“Once upon a time . . .”
Or, if you prefer . . .
“In the beginning . . .”
That’s how the story starts. It’s a familiar story. One that we’ve heard time and time again in the Christian household. I opened with the line, “Once upon a time,” not to offend anyone but to show that we should think about the Genesis story as that, a story. And by “story,” I don’t mean to suggest that it’s not real or truthful. What I’m suggesting is that we shouldn’t get too hung up on what follows the opening lines -- if those were really 24 hour days or if the serpent could really talk or if the first people had belly buttons.1
The point of the story is that the G-d of Israel, YHWH2, created all that is, visible and invisible. Not only did the Jewish people tell this story in this way, they told it with a particular thought in mind -- that their G-d not only created everything but that the people G-d created were the best of all creation. They were given the highest place of honor -- to be G-d’s representative in the world. We see this in the very first chapter of the story --
“Then G-d said, ‘Let us make humanity in our image to resemble us’ . . . ” (Genesis 1.26; CEB3).
There was a purpose for this --
“ . . . so that [humanity] may take charge of the fish of the sea, the birds of the sky, the livestock, all the earth, and all the crawling things on the earth. G-d created humanity in G-d’s image, in the divine image G-d created them, male and female, G-d created them” (verses 26-27).
Later on, G-d tells humanity that they and all the animals and “everything that breathes,” have been given a vegetarian diet (verses 29-30). There’s no killing animals for food “once upon a time.”
Finally, when G-d finished creating everything, G-d stepped back with a G-d size step and looked at everything and said that it’s all “supremely good” (verse 31).
This is extremely important. So important in fact that I want to make sure we get it before we proceed. It’s something we have overlooked for at least 500 years. The ancient Celtic Christians understood the creation story as a birthing story. Everything that came into being was birthed by the Spirit of G-d. Therefore, everything is infused with G-d’s DNA (if you will). The Light of creation is at the heart of all life. This proclamation that everything G-d made is “supremely good” includes all of humanity.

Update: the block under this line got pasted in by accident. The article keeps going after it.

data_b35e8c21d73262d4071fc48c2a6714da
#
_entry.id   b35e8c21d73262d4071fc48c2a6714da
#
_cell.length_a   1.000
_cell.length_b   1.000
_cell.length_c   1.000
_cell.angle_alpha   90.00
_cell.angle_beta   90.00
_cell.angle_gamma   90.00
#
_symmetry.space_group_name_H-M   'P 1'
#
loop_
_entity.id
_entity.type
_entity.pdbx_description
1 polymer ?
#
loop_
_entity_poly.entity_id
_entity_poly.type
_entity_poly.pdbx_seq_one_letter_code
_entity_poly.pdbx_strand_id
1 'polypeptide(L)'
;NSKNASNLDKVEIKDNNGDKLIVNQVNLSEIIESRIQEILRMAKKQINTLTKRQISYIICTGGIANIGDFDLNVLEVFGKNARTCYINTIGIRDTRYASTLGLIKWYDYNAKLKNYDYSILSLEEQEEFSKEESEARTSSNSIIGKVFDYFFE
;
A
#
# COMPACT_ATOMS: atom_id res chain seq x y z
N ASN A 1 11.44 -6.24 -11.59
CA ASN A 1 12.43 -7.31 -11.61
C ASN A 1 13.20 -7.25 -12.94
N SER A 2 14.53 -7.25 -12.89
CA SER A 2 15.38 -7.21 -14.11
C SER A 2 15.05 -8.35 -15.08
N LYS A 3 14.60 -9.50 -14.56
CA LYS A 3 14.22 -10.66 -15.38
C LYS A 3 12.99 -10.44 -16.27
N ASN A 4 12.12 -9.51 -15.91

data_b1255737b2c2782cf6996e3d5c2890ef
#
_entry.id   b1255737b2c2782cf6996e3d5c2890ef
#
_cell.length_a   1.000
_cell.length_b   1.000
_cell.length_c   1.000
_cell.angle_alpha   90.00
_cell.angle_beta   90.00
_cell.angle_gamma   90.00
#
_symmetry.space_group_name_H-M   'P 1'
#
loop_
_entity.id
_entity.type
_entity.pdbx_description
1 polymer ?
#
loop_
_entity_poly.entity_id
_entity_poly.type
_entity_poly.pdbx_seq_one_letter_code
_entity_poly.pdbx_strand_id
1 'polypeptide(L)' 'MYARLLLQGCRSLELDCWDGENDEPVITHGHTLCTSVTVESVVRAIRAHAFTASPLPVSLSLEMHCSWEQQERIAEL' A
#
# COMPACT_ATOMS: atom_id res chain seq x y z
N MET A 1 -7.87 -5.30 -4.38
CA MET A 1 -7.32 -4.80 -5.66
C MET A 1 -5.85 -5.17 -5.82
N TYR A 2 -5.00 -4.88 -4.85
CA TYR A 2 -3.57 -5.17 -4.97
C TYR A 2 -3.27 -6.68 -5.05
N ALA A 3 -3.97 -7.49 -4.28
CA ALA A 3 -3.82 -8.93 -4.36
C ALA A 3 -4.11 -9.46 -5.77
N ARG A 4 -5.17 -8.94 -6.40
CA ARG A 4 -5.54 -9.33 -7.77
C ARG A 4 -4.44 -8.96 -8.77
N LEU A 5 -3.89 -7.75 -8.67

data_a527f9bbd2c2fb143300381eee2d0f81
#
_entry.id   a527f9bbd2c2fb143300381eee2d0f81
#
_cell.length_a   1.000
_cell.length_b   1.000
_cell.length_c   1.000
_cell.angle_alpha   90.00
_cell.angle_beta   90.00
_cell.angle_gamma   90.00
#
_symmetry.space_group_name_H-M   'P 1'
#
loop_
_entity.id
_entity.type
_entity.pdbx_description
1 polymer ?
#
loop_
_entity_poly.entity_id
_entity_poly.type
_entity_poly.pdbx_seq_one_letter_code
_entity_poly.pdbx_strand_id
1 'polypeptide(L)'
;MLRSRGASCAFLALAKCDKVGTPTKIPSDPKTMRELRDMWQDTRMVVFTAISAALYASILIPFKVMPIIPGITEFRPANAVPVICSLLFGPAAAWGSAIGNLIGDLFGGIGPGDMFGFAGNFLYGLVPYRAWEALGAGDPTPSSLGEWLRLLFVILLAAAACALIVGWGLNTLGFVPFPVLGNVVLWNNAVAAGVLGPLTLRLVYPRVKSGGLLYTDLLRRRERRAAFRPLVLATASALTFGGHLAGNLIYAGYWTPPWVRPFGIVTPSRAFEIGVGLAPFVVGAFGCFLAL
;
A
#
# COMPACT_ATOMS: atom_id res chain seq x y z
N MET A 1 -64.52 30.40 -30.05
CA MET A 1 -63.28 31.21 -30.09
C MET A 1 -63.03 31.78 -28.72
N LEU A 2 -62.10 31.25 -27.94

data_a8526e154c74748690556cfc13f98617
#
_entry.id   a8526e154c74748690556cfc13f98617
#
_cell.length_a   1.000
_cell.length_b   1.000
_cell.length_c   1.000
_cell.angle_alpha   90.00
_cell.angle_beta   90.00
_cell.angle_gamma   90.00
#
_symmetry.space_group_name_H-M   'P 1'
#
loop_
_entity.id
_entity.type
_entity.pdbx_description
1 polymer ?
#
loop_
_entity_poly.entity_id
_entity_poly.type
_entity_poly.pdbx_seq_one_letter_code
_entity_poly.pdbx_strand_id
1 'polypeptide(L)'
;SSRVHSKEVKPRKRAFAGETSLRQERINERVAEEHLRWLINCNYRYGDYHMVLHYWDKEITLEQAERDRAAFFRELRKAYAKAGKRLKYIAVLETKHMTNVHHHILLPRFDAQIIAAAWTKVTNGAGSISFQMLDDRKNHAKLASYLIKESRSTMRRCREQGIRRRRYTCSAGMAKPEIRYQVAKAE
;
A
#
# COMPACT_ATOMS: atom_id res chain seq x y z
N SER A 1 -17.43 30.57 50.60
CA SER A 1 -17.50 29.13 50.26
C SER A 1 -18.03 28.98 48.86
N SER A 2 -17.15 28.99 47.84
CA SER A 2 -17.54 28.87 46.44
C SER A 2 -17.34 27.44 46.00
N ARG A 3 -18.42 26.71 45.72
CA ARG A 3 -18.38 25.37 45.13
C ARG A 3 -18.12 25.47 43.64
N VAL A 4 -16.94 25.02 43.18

The next door neighbor who revs his car engine every time he pulls into the driveway.
The depressed kid who checks us out at the grocery store.
The single dad working every hour he can so he can make enough money to feed his small children.
The deadbeat mom who fails to support those children.
Even our enemies.
Even the Nazis of the Second World War.
Even the Taliban terrorists.
Even the American terrorists.
Even the people who sell children in the sex trade market.
The G-d who created all of us said we are “supremely good.”
But, obviously, something’s not right. Something went wrong somewhere.
But, before we go there, we must remember that this “supreme good[ness]” has been embedded within all creation. The “divine image” has been imprinted in every human being. Whatever comes next, this is the foundation of all creation and every single person.
Do we understand this? Do we grasp this? Do we believe that in our very souls?
Most of the religions of the world hold this to be true. Although it may be buried deep within, covered by layers of “falseness,4” humanity and all of creation is “supremely good.”
Most religions, that is, except for most of the Christian religion.
Most of us in the Christian household don’t believe this. We’ve been taught that, while that may have been the case “in the beginning,” it’s certainly not the case now and hasn’t been the case for a very, very long time.
However, we need to recapture this. Churches everywhere need to add this back to their belief statements. Whatever else happens in the story (and there’s plenty), this is our foundation.
This is where we come from.
This is who we are at the deepest level.
We are all made in the “divine image” and are “supremely good.”
All of us.
- You would be surprised how much time is wasted on arguing about such things.
- Pronounced “Yahwey (yaw-way).” It’s often translated as “the LORD” in most English Bibles.
- Unless otherwise stated, all Scripture quotations are taken from the Common English Bible. © 2011 Common English Bible. All rights reserved. www.commonenglishbible.com.
- Christ of the Celts, John Philip Newell. Copyright © 2008 by John Wiley & Sons, Inc. All rights reserved. Published by Jossey-Bass, A Wiley Imprint, 989 Market Street, San Francisco, CA 94103-1741 -- www.josseybass.com.